nep-acc New Economics Papers
on Accounting and Auditing
Issue of 2016‒08‒07
eight papers chosen by
Alexander Harin
Modern University for the Humanities

  1. Taxing Consumption in Canada: Rates, Revenues, and Redistribution By Richard Bird; Michael Smart; Jorge Martinez-Vazquez
  2. Self-employed Person, Family Enterprise, Individual Enterprise: A Legal, Fiscal and Accounting Perspective By Carmen UNGUREANU
  3. How competitiveness shocks affect macroeconomic performance across euro area countries By Karsten Staehr; Robert Vermeulen
  4. Comparative advantage of the EU in global value chains: How important and efficient are new EU members in transition? By Gurgul, Henryk; Lach, Łukasz
  5. Sub-metropolitan Tax Competition with Household and Capital Mobility By Tidiane Ly
  6. The Italian Blitz: a natural experiment on audit publicity and tax compliance By Pietro Battiston; Denvil Duncan; Simona Gamba; Alessandro Santoro
  7. Switch towards tax centralization in Italy: a wake up for the local political budget cycle By Massimiliano Ferraresi; Umberto Galmarini; Leonzio Rizzo; Alberto Zanardi
  8. Views on the Method of Calculation of the Costs of Activities and Coordinates its Implementation By Dana SISEA; Valentin SCARLAT

  1. By: Richard Bird (University of Toronto, Department of Economics); Michael Smart (University of Toronto, Department of Economics); Jorge Martinez-Vazquez
    Abstract: The introduction of the VAT in Canada, initially in the form of the federal GST in 1991, did not signify a major change in the tax mix even after most provincial sales taxes also became VATs. Canadians do not pay much if any more in taxes on their consumption than they did 25 years ago. Although the GST and its provincial companions are not perfect, the evidence is that they create fewer barriers to investment and growth than the taxes they replaced so that Canadians appear as a whole to be better off than they were before setting off down the road to VAT. Nonetheless, perhaps in part because the VAT in Canada unlike in other countries is generally quoted separately (like retail sales taxes in the US) and hence highly visible, it continues to be politically unpopular and considered undesirably regressive. The major contribution of this paper is to examine in some detail and with some new evidence the incidence of Canada’s sales and excise taxes, a question that has received surprisingly little analysis. Because the share of total consumption taxes coming from sales rather than excise taxes has increased, these taxes are now less regressive than they were before the move to VAT, regardless of how incidence is measured. More importantly, there are solid arguments for using consumption than income as a basis for evaluating the progressivity of consumption taxes, and on this measure the GST and its companion taxes appear to be mildly progressive. However because the remaining excises are quite regressive even on this basis, on the whole the sales and excise system remains mildly regressive.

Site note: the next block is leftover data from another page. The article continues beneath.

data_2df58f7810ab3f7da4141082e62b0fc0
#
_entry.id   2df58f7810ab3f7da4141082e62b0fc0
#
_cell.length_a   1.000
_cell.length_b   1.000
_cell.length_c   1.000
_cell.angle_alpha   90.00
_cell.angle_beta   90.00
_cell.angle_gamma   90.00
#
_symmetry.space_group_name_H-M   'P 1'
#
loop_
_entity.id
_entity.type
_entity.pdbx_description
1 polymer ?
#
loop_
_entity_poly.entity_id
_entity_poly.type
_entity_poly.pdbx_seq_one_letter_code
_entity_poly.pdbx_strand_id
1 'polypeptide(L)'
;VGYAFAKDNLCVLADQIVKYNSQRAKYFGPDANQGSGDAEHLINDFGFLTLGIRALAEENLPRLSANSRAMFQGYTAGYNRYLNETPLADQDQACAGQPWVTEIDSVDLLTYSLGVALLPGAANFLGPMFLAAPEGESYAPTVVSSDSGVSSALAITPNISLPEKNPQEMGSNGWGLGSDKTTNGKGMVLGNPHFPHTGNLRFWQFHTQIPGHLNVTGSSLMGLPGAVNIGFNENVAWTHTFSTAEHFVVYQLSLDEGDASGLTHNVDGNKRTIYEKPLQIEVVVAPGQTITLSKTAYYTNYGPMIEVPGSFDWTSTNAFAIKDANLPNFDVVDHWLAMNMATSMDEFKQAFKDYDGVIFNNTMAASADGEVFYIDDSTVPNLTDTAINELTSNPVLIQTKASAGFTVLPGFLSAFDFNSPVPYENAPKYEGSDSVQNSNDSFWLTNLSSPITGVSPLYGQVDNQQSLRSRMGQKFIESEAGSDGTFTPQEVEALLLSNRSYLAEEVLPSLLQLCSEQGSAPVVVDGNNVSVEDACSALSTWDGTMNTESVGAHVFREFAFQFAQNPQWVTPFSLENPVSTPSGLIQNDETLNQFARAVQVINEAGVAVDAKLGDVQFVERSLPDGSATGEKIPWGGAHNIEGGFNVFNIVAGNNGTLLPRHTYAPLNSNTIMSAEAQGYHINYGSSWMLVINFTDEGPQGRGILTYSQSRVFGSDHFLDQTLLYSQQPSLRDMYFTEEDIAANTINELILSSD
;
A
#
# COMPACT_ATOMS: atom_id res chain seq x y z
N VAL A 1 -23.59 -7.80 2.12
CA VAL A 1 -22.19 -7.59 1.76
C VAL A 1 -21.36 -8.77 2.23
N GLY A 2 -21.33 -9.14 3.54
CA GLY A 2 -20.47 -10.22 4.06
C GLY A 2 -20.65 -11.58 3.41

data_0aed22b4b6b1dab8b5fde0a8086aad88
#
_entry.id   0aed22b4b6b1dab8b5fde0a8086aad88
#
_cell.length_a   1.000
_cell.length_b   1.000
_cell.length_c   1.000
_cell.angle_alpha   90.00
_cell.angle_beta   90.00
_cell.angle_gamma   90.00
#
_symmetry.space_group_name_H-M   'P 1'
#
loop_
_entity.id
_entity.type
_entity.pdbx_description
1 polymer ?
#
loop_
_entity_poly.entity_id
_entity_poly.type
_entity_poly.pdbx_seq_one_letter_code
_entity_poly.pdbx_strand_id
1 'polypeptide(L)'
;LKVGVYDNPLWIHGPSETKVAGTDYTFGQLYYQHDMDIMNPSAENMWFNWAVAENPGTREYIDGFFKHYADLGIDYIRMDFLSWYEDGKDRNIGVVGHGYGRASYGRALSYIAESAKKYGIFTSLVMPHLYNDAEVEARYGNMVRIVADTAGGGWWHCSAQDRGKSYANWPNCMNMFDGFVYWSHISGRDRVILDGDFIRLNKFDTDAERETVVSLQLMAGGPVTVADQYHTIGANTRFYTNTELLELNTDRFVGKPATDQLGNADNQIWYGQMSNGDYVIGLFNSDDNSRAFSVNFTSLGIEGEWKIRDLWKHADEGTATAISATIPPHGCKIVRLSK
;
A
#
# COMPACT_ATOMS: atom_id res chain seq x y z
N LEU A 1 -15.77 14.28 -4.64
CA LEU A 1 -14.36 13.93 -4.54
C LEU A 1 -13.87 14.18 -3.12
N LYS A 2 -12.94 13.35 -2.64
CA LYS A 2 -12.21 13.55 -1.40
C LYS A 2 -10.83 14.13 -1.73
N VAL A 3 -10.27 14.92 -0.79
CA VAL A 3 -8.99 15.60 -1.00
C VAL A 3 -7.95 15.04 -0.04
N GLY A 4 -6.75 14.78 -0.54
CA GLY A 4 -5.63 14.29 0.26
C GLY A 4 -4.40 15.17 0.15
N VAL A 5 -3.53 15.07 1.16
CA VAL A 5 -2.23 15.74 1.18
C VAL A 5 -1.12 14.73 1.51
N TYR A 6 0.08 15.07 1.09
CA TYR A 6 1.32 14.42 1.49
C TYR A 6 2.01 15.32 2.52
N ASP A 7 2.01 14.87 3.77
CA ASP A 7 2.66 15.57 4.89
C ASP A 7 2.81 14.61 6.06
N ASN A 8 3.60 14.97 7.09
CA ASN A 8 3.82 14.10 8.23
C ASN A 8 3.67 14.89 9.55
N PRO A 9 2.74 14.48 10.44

Keywords: sales tax, excise tax, value-added tax, incidence, progressivity
    Date: 2016–03
  2. By: Carmen UNGUREANU (Faculty of Economics, Ecological University of Bucharest)
    Abstract: An ambitious initiative of the European Commission, also presented the Europe 2020 Strategy, is that, by 2020, 75% of the population aged between 20 and 64 be employed. The responsibility for action in this regard must not belong to governments only, but also to companies, trade unions, NGOs, local authorities and to each person individually. An important role in creating jobs in Romania is played by the self-employed persons, individual enterprises and family enterprises. They offer unemployed people the opportunity to bring their contribution to the economy and society. In this paper, we have proposed an analysis of the self-employed persons, individual enterprises and family enterprises as ways to exercise the free enterprise and a person’s free access to an economic activity, in three areas: legal, taxation and accounting.